Verify Configuration After NPS Changes

Applies to: Windows Server (Semi-Annual Channel), Windows Server 2016

You can use this topic to verify NPS configuration after an IP address or name change to the server.

Verify Configuration After an NPS IP Address Change

There might be circumstances where you need to change the IP address of an NPS or proxy, such as when you move the server to a different IP subnet.

If you change an NPS or proxy IP address, it is necessary to reconfigure portions of your NPS deployment.

Use the following general guidelines to assist you in verifying that an IP address change does not interrupt network access authentication, authorization, or accounting on your network for NPS RADIUS servers and RADIUS proxy servers.

You must be a member of Administrators, or equivalent, to perform these procedures.

To verify configuration after an NPS IP address change

  1. Reconfigure all RADIUS clients, such as wireless access points and VPN servers, with the new IP address of the NPS.

  2. If the NPS is a member of a remote RADIUS server group, reconfigure the NPS proxy with the new IP address of the NPS.

  3. If you have configured the NPS to use SQL Server logging, verify that connectivity between the computer running SQL Server and the NPS is still functioning properly.

  4. If you have deployed IPsec to secure RADIUS traffic between your NPS and an NPS proxy or other servers or devices, reconfigure the IPsec policy or the connection security rule in Windows Firewall with Advanced Security to use the new IP address of the NPS.

  5. If the NPS is multihomed and you have configured the server to bind to a specific network adapter, reconfigure NPS port settings with the new IP address.

To verify configuration after an NPS proxy IP address change

  1. Reconfigure all RADIUS clients, such as wireless access points and VPN servers, with the new IP address of the NPS proxy.

  2. If the NPS proxy is multihomed and you have configured the proxy to bind to a specific network adapter, reconfigure NPS port settings with the new IP address.

  3. Reconfigure all members of all remote RADIUS server groups with the proxy server IP address. To accomplish this task, at each NPS that has the NPS proxy configured as a RADIUS client:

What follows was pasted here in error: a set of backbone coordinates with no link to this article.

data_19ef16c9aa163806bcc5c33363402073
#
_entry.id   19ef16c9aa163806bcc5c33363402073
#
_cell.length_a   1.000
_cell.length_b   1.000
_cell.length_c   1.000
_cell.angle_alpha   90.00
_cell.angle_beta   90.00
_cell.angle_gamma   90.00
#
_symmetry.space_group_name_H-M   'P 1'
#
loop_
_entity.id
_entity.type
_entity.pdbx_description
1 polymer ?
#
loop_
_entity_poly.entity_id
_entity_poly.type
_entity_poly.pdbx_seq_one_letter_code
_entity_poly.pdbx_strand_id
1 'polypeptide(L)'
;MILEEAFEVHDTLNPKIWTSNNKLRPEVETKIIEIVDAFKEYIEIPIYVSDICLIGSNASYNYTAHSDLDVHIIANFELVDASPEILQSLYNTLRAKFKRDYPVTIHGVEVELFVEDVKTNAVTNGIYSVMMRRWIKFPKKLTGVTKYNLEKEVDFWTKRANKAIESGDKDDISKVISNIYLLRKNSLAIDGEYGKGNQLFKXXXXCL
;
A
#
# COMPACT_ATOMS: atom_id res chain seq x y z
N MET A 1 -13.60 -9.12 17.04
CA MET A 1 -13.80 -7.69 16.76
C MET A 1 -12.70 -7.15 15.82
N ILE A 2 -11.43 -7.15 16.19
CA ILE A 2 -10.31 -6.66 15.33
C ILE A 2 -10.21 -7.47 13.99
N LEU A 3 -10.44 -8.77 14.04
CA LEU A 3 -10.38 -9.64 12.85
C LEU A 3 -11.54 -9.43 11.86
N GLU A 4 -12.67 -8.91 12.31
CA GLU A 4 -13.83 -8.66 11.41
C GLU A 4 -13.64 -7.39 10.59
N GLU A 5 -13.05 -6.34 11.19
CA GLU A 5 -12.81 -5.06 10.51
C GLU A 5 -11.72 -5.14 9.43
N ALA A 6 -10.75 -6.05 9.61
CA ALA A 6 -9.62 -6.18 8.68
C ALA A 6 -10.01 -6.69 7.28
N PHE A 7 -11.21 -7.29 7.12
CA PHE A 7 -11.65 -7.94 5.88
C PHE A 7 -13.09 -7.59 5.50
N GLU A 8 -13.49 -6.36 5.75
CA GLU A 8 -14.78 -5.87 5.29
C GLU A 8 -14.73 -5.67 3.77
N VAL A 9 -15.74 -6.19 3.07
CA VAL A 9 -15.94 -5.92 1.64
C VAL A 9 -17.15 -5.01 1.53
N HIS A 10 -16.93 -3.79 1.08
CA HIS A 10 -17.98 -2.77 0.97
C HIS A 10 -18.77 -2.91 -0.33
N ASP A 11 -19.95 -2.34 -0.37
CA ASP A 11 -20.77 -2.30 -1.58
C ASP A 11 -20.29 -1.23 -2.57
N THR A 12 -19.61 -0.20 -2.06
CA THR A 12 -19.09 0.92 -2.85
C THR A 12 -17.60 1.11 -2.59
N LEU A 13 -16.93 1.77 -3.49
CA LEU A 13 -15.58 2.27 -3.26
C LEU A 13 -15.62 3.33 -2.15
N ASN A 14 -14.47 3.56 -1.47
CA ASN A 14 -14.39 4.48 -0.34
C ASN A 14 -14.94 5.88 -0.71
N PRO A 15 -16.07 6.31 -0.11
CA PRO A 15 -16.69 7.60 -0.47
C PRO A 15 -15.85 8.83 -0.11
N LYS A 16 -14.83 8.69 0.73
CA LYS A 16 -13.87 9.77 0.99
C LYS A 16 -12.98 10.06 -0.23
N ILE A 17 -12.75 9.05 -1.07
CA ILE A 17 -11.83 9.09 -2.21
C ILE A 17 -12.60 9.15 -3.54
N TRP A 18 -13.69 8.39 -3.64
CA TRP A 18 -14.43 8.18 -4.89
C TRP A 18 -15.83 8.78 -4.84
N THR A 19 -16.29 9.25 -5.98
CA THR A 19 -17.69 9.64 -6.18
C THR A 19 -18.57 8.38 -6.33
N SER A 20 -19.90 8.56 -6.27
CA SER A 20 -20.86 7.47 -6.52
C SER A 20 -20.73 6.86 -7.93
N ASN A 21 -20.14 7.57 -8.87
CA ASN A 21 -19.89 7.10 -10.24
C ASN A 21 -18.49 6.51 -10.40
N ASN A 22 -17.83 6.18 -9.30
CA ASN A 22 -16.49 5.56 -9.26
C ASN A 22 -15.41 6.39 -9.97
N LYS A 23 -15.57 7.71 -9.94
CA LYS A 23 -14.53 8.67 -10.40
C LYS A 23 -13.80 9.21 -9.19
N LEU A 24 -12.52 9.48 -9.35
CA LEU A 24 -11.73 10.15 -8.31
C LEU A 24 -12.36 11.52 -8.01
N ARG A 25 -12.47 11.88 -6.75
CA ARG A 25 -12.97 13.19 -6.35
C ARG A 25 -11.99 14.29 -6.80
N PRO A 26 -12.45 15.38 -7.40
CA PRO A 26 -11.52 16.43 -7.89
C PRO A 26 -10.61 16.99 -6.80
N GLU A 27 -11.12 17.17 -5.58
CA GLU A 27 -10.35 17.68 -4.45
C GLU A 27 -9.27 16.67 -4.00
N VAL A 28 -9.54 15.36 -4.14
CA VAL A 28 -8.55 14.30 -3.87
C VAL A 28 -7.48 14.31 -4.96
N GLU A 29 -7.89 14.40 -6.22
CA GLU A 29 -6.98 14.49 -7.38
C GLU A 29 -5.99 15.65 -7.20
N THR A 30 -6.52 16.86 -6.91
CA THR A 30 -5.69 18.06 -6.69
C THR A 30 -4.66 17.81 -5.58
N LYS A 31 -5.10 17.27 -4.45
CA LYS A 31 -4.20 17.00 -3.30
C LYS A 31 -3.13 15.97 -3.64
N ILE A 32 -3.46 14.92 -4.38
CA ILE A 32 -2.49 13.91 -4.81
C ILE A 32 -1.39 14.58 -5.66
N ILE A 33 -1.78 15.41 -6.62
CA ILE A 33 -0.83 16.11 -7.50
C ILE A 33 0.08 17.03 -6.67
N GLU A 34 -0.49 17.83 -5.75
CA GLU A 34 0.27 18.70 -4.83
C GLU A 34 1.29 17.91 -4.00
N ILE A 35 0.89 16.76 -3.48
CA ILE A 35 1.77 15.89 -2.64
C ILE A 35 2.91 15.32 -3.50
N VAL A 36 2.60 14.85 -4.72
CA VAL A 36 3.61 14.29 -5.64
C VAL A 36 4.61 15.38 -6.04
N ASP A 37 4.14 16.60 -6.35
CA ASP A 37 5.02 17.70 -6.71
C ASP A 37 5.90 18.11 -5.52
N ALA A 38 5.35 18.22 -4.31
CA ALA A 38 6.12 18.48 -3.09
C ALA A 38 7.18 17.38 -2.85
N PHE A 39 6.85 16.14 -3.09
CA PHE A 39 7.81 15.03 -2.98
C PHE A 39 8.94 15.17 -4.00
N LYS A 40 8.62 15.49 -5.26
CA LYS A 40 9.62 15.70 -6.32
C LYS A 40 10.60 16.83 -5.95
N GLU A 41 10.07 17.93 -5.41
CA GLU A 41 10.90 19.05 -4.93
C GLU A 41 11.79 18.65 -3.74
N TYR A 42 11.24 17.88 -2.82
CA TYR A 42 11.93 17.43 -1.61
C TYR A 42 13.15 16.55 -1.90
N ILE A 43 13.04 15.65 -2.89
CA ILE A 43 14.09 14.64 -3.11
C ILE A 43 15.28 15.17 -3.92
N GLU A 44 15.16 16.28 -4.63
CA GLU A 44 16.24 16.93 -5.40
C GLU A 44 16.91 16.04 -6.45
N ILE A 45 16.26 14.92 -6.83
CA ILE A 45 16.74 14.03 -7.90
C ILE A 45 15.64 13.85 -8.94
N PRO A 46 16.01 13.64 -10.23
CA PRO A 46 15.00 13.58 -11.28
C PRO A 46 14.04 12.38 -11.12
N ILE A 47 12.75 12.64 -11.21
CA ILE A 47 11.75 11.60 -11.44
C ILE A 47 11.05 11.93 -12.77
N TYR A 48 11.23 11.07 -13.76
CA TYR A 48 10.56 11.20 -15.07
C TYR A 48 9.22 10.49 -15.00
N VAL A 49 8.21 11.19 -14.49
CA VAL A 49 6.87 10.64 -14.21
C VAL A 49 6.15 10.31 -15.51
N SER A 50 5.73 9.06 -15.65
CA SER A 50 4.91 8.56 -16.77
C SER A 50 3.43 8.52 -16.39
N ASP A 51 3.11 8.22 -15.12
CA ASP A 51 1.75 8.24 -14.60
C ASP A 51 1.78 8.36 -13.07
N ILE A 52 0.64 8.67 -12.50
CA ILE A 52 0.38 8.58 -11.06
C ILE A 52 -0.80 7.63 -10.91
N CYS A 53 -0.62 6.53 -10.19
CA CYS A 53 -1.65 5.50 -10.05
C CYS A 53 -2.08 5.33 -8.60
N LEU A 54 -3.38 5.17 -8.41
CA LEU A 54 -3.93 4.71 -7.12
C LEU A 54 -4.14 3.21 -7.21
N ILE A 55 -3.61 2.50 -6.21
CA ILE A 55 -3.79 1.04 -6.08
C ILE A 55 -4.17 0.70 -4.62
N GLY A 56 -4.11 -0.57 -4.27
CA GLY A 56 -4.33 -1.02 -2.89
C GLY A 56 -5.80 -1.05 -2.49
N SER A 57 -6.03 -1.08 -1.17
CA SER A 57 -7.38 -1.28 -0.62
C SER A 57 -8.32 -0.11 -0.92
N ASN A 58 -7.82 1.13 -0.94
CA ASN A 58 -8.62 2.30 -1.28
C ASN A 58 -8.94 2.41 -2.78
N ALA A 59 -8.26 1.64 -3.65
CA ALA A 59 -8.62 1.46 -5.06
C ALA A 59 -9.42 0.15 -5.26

a. Double-click NPS (Local), double-click RADIUS Clients and Servers, click RADIUS Clients, and then in the details pane, double-click the RADIUS client that you want to change.

    b. In RADIUS client Properties, in Address (IP or DNS), type the new IP address of the NPS proxy.

  4. If you have configured the NPS proxy to use SQL Server logging, verify that connectivity between the computer running SQL Server and the NPS proxy is still functioning properly.

Verify Configuration After Renaming an NPS

There might be circumstances when you need to change the name of an NPS or proxy, such as when you redesign the naming conventions for your servers.

If you change an NPS or proxy name, it is necessary to reconfigure portions of your NPS deployment.

Use the following general guidelines to assist you in verifying that a server name change does not interrupt network access authentication, authorization, or accounting.

You must be a member of Administrators, or equivalent, to perform this procedure.

To verify configuration after an NPS or proxy name change

  1. If the NPS is a member of a remote RADIUS server group and the group is configured with computer names rather than IP addresses, reconfigure the remote RADIUS server group with the new NPS name.

  2. If certificate-based authentication methods are deployed at the NPS, the name change invalidates the server certificate. You can request a new certificate from the certification authority (CA) administrator or, if the computer is a domain member computer and you autoenroll certificates to domain members, you can refresh Group Policy to obtain a new certificate through autoenrollment. To refresh Group Policy:

    a. Open Command Prompt or Windows PowerShell.

    b. Type gpupdate, and then press ENTER.

  3. After you have a new server certificate, request that the CA administrator revoke the old certificate.

    After the old certificate is revoked, NPS continues to use it until the old certificate expires. By default, the old certificate remains valid for a maximum time of one week and 10 hours. This time period might be different depending on whether the Certificate Revocation List (CRL) expiry and the Transport Layer Security (TLS) cache time expiry have been modified from their defaults. The default CRL expiry is one week; the default TLS cache time expiry is 10 hours.

    If you want to configure NPS to use the new certificate immediately, however, you can manually reconfigure network policies with the new certificate.

  4. After the old certificate expires, NPS automatically begins using the new certificate.

  5. If you have configured the NPS to use SQL Server logging, verify that connectivity between the computer running SQL Server and the NPS is still functioning properly.